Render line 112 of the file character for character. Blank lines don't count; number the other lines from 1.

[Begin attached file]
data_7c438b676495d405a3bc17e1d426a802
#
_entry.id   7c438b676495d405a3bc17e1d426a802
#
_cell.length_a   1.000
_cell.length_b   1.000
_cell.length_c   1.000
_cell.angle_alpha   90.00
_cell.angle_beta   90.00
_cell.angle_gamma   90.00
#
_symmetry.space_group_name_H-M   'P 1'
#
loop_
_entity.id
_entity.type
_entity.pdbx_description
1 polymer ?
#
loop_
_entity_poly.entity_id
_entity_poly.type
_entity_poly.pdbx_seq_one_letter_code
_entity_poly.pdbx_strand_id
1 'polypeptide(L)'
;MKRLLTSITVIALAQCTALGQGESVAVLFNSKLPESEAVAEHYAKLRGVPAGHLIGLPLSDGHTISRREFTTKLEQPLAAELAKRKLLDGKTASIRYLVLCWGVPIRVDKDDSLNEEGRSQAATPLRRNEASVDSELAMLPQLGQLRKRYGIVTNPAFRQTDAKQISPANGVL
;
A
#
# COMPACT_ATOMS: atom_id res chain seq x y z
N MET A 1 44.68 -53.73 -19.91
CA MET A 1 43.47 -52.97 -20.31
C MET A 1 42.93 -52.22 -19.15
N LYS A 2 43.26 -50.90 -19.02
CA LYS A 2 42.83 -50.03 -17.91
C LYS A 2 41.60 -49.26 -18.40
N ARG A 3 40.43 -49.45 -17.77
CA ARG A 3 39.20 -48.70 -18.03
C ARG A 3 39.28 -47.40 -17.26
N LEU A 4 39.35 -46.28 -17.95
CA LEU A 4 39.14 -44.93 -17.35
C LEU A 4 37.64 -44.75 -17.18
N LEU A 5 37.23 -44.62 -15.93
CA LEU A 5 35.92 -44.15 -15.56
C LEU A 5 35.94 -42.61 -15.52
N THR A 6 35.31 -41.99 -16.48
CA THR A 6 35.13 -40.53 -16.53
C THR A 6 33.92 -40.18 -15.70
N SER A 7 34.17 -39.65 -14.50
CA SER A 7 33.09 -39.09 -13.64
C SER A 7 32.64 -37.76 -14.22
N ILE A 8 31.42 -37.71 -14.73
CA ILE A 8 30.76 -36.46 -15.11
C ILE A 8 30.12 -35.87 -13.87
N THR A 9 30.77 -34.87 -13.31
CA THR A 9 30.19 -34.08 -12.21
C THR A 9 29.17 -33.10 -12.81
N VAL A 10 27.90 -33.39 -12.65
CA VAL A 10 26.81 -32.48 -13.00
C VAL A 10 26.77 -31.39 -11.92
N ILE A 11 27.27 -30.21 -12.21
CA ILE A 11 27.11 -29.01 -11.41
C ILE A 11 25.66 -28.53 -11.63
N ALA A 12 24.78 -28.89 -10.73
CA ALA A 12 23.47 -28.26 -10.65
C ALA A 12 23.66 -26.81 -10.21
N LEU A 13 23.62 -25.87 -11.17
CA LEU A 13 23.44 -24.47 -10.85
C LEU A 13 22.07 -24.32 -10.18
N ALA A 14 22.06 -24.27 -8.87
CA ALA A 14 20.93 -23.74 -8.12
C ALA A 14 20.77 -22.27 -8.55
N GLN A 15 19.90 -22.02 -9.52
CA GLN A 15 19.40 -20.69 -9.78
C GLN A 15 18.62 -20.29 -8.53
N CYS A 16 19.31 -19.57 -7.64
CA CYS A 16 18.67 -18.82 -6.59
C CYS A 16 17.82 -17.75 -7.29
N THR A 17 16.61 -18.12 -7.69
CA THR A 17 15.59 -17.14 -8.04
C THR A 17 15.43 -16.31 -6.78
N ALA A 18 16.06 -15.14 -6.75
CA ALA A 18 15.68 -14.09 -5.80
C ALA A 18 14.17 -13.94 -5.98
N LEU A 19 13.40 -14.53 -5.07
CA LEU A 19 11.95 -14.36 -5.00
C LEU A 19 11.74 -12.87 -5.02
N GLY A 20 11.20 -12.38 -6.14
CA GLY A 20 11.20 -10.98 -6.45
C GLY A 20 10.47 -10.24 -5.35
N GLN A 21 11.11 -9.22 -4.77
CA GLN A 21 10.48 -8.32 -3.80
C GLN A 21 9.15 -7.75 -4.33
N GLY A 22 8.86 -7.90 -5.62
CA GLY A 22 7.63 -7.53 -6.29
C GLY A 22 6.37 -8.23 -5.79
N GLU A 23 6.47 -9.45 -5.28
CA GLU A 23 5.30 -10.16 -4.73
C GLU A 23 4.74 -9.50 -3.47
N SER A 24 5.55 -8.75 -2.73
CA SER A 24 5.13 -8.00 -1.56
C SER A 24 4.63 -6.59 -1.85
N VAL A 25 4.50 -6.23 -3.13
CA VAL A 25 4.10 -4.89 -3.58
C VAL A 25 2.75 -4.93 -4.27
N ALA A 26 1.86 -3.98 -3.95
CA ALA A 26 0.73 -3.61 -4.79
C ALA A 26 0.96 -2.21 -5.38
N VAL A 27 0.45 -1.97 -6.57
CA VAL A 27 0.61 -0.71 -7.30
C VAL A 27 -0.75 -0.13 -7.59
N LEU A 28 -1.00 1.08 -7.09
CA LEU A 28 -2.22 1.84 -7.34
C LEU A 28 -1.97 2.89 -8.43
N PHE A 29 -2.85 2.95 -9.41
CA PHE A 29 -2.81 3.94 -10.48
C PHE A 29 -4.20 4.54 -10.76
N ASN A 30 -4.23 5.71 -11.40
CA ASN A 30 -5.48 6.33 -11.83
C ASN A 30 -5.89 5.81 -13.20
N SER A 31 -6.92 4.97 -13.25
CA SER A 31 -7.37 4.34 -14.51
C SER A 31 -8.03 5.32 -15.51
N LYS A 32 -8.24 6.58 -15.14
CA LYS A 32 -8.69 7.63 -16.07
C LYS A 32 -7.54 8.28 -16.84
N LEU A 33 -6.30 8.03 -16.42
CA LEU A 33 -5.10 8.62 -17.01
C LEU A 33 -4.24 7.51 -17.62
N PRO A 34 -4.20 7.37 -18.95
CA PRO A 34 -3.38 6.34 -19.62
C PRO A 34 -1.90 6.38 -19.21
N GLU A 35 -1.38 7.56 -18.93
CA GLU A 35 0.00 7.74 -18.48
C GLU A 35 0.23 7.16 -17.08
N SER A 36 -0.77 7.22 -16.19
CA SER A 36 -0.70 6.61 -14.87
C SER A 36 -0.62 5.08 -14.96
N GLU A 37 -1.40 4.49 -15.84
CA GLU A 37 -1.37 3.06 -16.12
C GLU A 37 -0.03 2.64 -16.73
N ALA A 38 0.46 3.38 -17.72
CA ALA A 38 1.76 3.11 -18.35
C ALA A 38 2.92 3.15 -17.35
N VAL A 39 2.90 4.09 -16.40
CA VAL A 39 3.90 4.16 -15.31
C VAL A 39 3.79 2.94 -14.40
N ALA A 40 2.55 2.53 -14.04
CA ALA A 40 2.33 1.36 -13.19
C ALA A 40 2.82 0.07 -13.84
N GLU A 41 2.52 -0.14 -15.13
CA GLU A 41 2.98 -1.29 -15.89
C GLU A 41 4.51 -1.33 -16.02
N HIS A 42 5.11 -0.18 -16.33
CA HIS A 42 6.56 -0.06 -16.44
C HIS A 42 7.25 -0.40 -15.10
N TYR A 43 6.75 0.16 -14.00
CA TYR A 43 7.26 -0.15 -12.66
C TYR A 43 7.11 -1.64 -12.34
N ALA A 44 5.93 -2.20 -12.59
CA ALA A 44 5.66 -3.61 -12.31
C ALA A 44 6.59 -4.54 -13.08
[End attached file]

N LEU A 28 -1.00 1.08 -7.09